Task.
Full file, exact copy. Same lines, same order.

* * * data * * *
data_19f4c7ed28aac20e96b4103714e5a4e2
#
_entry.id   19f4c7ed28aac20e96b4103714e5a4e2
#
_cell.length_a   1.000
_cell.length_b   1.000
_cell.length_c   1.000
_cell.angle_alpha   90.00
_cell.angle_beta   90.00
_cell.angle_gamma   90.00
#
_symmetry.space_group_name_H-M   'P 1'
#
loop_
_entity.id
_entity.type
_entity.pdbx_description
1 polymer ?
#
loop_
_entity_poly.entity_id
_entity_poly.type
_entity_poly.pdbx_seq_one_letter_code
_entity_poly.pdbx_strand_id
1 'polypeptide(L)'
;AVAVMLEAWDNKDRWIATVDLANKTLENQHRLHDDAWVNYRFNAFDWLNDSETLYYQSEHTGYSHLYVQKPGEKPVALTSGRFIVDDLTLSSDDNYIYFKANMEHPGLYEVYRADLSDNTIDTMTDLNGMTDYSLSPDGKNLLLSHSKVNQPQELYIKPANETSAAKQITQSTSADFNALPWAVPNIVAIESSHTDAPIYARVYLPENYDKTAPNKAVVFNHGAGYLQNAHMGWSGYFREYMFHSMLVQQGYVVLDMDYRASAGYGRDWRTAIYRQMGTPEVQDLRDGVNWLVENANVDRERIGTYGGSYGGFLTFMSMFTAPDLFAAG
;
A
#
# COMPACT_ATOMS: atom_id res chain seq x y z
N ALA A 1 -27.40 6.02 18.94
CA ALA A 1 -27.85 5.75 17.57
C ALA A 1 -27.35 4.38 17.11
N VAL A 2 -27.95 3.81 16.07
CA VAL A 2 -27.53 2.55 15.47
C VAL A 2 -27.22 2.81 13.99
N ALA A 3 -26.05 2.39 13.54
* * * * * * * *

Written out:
data_19f4c7ed28aac20e96b4103714e5a4e2
#
_entry.id   19f4c7ed28aac20e96b4103714e5a4e2
#
_cell.length_a   1.000
_cell.length_b   1.000
_cell.length_c   1.000
_cell.angle_alpha   90.00
_cell.angle_beta   90.00
_cell.angle_gamma   90.00
#
_symmetry.space_group_name_H-M   'P 1'
#
loop_
_entity.id
_entity.type
_entity.pdbx_description
1 polymer ?
#
loop_
_entity_poly.entity_id
_entity_poly.type
_entity_poly.pdbx_seq_one_letter_code
_entity_poly.pdbx_strand_id
1 'polypeptide(L)'
;AVAVMLEAWDNKDRWIATVDLANKTLENQHRLHDDAWVNYRFNAFDWLNDSETLYYQSEHTGYSHLYVQKPGEKPVALTSGRFIVDDLTLSSDDNYIYFKANMEHPGLYEVYRADLSDNTIDTMTDLNGMTDYSLSPDGKNLLLSHSKVNQPQELYIKPANETSAAKQITQSTSADFNALPWAVPNIVAIESSHTDAPIYARVYLPENYDKTAPNKAVVFNHGAGYLQNAHMGWSGYFREYMFHSMLVQQGYVVLDMDYRASAGYGRDWRTAIYRQMGTPEVQDLRDGVNWLVENANVDRERIGTYGGSYGGFLTFMSMFTAPDLFAAG
;
A
#
# COMPACT_ATOMS: atom_id res chain seq x y z
N ALA A 1 -27.40 6.02 18.94
CA ALA A 1 -27.85 5.75 17.57
C ALA A 1 -27.35 4.38 17.11
N VAL A 2 -27.95 3.81 16.07
CA VAL A 2 -27.53 2.55 15.47
C VAL A 2 -27.22 2.81 13.99
N ALA A 3 -26.05 2.39 13.54